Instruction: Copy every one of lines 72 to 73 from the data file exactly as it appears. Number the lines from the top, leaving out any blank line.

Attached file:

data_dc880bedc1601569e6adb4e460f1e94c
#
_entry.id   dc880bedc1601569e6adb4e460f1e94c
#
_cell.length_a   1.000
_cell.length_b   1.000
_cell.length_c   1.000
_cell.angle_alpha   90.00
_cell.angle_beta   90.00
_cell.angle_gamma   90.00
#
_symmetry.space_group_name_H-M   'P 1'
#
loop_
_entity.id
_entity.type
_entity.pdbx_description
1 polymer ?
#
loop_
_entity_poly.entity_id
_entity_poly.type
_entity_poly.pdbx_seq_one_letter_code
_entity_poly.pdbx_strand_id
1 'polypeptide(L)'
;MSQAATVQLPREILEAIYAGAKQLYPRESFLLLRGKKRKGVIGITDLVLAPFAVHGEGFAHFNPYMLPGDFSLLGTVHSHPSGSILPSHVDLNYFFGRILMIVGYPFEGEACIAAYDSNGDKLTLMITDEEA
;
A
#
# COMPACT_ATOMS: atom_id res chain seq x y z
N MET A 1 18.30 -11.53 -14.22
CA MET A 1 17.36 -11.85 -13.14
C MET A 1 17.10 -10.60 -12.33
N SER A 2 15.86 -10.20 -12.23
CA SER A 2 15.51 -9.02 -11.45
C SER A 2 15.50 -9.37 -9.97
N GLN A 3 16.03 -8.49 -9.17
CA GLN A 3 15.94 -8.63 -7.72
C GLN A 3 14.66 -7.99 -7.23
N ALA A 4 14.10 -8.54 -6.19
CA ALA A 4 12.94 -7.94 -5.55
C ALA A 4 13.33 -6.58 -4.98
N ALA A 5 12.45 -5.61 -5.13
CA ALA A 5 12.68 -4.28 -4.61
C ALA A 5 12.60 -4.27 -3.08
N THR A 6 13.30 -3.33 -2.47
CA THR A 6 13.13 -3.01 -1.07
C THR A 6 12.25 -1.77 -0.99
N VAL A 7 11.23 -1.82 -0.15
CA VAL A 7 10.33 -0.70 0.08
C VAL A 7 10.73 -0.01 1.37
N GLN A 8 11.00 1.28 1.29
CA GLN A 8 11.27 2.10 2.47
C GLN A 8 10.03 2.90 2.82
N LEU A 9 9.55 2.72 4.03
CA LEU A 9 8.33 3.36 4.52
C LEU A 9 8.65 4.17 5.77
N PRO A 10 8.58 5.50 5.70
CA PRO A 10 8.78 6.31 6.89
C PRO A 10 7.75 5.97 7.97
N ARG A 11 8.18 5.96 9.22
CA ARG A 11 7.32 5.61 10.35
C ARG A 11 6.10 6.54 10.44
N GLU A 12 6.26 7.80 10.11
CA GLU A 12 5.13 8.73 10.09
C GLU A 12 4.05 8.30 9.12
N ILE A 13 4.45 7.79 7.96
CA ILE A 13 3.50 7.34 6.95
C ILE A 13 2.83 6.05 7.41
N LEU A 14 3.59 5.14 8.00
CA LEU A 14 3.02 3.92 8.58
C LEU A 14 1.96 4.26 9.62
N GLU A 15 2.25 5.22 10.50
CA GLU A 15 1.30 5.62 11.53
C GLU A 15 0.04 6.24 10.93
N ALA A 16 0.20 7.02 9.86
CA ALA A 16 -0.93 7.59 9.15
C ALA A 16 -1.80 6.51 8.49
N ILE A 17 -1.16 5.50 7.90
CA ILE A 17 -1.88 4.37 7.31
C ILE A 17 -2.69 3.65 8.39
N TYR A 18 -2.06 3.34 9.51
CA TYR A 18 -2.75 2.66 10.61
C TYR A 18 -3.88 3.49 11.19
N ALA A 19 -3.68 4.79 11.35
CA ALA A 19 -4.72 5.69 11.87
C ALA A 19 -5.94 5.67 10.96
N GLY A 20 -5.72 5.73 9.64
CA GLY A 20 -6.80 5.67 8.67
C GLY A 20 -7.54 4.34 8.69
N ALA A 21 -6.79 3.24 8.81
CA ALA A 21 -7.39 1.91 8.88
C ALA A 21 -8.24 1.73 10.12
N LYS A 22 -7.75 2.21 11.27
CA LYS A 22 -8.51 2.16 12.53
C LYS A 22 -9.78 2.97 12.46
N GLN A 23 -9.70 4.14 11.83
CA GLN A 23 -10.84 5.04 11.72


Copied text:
C LEU A 14 1.96 4.26 9.62
N GLU A 15 2.25 5.22 10.50